more from Immanuel Kant

Single Idea 6201

[catalogued under 23. Ethics / D. Deontological Ethics / 5. Persons as Ends]

Full Idea

In the order of ends, man (and every rational being) is an end in himself, i.e., he is never to be used merely as a means for someone (even for God) without at the same time being himself an end.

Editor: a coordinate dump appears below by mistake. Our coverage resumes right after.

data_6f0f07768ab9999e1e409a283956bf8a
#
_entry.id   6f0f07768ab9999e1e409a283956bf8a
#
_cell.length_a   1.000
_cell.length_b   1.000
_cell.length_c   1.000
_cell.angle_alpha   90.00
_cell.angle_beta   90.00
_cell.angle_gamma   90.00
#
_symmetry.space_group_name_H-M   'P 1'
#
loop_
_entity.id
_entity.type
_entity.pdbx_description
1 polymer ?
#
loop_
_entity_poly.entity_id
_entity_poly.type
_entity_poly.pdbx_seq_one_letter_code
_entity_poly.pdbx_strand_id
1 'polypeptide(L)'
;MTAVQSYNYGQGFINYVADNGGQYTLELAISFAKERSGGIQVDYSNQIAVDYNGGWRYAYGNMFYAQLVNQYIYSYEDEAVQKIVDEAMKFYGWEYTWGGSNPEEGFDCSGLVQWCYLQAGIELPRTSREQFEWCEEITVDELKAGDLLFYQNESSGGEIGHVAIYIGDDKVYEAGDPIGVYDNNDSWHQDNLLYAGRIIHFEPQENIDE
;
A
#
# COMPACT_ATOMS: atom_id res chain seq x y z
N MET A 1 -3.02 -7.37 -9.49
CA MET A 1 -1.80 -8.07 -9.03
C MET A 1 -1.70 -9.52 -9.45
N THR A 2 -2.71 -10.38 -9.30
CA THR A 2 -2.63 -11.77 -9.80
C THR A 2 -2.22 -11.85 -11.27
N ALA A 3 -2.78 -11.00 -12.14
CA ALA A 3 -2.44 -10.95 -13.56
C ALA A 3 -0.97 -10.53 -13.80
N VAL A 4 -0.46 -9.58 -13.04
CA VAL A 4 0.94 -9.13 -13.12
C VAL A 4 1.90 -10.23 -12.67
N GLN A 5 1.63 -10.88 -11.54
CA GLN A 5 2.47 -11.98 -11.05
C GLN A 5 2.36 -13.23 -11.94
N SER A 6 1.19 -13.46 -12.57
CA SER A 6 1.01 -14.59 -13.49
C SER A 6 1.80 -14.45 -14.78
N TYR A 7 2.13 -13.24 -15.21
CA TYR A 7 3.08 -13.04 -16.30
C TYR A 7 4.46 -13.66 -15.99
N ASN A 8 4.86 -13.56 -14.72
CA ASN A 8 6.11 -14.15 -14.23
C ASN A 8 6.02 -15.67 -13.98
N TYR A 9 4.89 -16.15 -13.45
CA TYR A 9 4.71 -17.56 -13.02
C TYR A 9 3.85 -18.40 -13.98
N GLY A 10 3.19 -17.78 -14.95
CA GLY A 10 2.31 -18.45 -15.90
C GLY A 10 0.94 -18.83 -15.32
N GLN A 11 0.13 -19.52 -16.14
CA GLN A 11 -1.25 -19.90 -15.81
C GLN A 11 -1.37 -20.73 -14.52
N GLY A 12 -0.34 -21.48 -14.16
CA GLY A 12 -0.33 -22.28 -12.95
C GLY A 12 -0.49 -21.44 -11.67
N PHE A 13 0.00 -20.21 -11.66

Gist of Idea

Everyone (even God) must treat rational beings as ends in themselves, and not just as means


Immanuel Kant (Critique of Practical Reason [1788], I.II.II.V)

Book Reference

Kant,Immanuel: 'Critique of Practical Reason (Third edition)', ed/tr. Beck,Lewis White [Library of Liberal Arts 1993], p.138

A Reaction

The worry here is that Kant has set up an exam that you have to pass before you can be treated as a moral end. Animals and the ecosystem will fail the exam, and even some human beings will be borderline cases. We should respect everything.